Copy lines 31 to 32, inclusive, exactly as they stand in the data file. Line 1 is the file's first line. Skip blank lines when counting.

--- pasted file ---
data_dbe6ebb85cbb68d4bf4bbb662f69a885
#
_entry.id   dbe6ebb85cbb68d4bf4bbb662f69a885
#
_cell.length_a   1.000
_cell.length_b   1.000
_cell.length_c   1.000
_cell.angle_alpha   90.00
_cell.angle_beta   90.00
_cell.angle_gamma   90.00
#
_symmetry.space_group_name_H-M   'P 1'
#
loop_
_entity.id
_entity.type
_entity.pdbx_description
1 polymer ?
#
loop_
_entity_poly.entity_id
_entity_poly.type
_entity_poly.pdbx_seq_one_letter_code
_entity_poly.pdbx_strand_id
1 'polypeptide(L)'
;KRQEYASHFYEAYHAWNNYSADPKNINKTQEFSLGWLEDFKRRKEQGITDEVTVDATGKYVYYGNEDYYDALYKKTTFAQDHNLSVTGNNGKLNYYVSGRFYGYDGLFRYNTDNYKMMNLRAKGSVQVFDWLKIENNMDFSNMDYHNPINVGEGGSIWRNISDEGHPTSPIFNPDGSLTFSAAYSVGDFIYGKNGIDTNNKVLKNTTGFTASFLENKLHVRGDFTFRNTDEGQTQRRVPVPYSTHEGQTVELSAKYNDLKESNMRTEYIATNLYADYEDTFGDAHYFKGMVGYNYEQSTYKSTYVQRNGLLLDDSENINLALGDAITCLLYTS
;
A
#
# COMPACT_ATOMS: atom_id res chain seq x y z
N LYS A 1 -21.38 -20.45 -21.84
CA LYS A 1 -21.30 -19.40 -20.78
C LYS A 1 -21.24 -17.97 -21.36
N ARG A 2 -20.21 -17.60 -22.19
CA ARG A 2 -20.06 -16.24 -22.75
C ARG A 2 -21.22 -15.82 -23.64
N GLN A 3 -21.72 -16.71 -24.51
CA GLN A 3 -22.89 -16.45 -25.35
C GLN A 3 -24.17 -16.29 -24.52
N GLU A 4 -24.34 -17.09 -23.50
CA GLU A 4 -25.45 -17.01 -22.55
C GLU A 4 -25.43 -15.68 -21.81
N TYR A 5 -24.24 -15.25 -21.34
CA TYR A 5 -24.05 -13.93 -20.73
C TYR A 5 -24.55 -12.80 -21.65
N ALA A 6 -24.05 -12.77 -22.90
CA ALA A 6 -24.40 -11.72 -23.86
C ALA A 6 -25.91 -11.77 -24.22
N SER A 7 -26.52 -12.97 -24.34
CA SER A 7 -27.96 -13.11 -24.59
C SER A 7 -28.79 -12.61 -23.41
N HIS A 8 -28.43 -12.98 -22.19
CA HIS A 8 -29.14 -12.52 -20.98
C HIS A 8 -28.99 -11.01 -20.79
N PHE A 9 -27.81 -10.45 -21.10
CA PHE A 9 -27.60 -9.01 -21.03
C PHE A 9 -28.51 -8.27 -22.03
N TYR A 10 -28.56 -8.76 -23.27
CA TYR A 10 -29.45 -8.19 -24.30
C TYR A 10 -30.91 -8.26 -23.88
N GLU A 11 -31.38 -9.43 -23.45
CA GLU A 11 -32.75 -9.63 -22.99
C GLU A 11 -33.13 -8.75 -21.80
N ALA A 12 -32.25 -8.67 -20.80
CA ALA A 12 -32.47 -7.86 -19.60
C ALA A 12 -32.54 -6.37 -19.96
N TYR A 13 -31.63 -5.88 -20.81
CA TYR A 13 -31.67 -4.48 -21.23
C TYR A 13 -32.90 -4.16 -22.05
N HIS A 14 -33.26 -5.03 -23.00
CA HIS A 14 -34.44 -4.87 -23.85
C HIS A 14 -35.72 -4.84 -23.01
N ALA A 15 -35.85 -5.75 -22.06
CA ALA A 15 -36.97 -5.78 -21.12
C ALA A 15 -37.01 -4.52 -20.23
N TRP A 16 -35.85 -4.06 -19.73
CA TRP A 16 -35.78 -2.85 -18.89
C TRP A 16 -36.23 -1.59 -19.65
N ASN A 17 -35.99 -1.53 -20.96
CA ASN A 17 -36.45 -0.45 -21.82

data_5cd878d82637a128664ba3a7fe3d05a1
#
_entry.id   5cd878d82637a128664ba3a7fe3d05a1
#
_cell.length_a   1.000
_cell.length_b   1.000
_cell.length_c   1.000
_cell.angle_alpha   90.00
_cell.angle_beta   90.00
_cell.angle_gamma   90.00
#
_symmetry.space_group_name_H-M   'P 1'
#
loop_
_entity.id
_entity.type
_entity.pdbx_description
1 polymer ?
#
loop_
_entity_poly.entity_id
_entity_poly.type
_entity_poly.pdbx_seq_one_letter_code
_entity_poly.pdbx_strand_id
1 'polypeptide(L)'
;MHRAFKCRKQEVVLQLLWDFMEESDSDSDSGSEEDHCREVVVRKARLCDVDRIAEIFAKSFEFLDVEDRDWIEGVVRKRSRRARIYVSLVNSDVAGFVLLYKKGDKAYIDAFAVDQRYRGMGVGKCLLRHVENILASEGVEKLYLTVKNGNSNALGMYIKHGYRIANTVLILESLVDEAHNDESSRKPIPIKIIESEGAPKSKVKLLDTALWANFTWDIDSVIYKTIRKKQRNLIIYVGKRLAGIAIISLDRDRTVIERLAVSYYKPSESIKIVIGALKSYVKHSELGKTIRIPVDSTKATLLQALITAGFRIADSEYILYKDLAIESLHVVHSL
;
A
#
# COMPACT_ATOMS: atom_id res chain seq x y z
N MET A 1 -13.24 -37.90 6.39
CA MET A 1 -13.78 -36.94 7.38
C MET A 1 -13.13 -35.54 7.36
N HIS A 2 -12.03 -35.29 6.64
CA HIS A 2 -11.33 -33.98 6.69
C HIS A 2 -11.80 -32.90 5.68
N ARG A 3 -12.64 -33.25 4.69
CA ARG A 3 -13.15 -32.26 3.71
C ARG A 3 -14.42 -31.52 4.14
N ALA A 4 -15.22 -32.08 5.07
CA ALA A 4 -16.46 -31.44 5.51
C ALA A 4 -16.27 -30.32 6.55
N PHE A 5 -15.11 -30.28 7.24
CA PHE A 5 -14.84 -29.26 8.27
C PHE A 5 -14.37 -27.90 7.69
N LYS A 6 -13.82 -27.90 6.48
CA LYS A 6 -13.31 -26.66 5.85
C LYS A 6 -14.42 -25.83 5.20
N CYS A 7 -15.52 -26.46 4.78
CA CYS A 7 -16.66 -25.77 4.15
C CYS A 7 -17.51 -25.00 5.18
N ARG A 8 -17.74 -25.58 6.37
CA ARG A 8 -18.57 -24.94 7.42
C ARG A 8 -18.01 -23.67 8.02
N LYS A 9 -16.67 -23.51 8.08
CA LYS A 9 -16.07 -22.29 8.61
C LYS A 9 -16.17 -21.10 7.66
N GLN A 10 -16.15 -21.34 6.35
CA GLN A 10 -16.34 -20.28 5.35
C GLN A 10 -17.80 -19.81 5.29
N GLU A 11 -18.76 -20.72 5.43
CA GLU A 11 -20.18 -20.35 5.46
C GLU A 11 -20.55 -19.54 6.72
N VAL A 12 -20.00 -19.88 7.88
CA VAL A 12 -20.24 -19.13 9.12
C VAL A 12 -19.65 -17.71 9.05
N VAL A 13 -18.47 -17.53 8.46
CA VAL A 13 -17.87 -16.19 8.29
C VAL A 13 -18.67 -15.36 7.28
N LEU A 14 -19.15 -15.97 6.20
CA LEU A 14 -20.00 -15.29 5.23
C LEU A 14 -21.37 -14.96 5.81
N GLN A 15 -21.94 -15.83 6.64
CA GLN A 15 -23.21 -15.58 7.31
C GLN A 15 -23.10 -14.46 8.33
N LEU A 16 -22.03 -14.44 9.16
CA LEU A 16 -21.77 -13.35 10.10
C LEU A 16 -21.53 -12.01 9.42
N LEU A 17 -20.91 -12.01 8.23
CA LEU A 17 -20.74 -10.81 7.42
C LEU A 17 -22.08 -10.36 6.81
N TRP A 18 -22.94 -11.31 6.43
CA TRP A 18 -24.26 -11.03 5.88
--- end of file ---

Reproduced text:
N LYS A 1 -21.38 -20.45 -21.84
CA LYS A 1 -21.30 -19.40 -20.78